This YouTube video will help you with the stop motion animation process. "Stop motion is actually a really easy thing that everyone could integrate into their videos. Here, I start out with a broad overview of where you could start..."
Have you every wondered where animation began? Did you know they started as children's toys in the Victorian era? In this video Utah Film Center tells you about the origins of animation and demonstrates how to make two Victorian animation toys--the thaumatrope and the flipbook. For more information or to bring Utah Film Center to your K-12 classroom, please visit www.utahfilmcenter.org/education . Film by Fill It In Productions http://www.fillitinproductions.com/ .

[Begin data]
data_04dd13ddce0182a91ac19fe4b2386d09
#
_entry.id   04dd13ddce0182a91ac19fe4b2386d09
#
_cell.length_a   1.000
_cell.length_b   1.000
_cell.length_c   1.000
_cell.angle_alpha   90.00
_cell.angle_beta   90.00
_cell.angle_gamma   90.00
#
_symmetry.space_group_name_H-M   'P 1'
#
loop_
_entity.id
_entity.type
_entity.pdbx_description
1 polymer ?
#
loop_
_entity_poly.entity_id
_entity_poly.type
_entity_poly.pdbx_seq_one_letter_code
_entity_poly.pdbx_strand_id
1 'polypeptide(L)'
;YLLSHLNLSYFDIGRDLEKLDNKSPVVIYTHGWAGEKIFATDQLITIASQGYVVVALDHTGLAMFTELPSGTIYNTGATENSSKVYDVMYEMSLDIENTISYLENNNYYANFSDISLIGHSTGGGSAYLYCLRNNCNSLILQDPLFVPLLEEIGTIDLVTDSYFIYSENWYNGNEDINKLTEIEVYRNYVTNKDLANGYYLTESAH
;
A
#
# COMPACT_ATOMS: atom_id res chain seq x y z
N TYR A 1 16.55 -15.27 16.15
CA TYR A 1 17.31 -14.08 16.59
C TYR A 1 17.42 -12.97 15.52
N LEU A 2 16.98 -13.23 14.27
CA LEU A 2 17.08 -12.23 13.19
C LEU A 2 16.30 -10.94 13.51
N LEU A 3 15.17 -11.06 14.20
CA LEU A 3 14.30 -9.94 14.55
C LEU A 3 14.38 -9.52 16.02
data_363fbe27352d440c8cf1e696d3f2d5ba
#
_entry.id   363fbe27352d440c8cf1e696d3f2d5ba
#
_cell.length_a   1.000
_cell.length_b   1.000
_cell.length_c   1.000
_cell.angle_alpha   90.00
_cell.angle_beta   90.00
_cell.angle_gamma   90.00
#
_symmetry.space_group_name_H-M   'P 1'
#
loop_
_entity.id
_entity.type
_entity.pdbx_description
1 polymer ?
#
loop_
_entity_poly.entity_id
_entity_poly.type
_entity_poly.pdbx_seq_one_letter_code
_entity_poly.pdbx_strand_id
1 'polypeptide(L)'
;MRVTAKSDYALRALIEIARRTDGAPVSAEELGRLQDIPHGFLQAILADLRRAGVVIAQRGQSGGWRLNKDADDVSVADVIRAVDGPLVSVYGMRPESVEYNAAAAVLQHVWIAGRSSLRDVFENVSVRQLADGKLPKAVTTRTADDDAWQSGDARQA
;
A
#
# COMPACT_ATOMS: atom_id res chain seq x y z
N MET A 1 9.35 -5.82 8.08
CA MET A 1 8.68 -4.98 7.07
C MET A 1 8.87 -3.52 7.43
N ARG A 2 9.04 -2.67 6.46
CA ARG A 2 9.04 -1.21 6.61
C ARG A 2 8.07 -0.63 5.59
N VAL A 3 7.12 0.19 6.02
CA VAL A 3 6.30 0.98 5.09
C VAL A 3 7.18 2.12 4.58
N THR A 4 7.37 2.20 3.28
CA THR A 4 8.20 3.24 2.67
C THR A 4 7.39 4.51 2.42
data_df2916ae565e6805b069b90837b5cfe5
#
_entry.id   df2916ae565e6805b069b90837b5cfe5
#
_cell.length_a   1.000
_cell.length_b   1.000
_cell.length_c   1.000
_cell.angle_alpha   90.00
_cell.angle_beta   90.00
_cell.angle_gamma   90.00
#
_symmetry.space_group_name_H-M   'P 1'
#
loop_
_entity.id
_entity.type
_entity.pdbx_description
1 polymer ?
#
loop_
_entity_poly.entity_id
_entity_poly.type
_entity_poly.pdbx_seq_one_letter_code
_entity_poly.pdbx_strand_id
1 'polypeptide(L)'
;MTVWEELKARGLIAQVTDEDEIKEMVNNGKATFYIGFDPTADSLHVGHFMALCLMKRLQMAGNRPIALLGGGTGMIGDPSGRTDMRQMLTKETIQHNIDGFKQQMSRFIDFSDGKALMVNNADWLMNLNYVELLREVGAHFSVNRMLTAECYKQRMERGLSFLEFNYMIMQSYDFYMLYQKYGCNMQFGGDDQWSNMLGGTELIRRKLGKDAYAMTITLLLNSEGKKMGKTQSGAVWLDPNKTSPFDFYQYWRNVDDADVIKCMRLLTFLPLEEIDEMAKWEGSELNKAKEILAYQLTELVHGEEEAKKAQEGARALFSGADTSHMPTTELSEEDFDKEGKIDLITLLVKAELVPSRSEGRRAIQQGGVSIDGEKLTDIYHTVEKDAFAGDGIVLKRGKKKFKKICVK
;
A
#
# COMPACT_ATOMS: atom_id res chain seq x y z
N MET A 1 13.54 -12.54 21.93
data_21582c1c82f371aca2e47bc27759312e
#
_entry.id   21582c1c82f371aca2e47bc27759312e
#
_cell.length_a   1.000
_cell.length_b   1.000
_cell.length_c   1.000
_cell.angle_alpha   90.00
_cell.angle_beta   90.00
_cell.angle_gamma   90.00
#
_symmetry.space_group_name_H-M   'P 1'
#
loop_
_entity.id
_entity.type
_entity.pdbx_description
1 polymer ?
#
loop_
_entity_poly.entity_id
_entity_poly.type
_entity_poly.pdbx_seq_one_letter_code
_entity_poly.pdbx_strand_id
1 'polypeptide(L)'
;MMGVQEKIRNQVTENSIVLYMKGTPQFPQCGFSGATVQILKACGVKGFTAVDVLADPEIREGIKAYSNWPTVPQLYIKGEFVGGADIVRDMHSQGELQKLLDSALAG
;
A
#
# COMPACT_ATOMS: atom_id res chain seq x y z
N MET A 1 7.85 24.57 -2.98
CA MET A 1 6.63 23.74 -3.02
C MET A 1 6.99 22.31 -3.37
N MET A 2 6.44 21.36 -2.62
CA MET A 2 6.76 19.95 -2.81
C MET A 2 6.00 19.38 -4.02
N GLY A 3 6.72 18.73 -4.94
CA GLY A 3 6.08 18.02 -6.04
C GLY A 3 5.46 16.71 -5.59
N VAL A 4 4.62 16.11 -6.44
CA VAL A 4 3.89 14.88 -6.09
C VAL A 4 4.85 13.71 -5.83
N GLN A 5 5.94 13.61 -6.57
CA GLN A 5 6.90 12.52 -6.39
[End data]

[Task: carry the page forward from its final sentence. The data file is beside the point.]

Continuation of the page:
I teach in the Navajo Nation, majority of my students are Navajo. I wanted to create claymations using stop-motion retelling the Coyote stories.
In this video, Adam takes you step by step through the process of creating a cardboard puppet head that you can decorate.
In this video, Adam shows how to make miniature trees out of things you have in your yard or can get for cheap. These can be perfect for your forced perspective movies!
In this video, Sam goes over some of the basic techniques to create the illusion of movement and speed when animating clay in stop motion.
In this activity, learners make a stroboscope--a spinning disk with slits around the edge that you look through. Brief but frequent glimpses of images seen through the slits lead to a surprising result, which teaches learners about vision and the human nervous system. The activity includes three short online videos: Introduction, Step-by-Step Instructions, and What's Going On. Also available: a concept map and a "Going Further" document that suggests variations on this activity.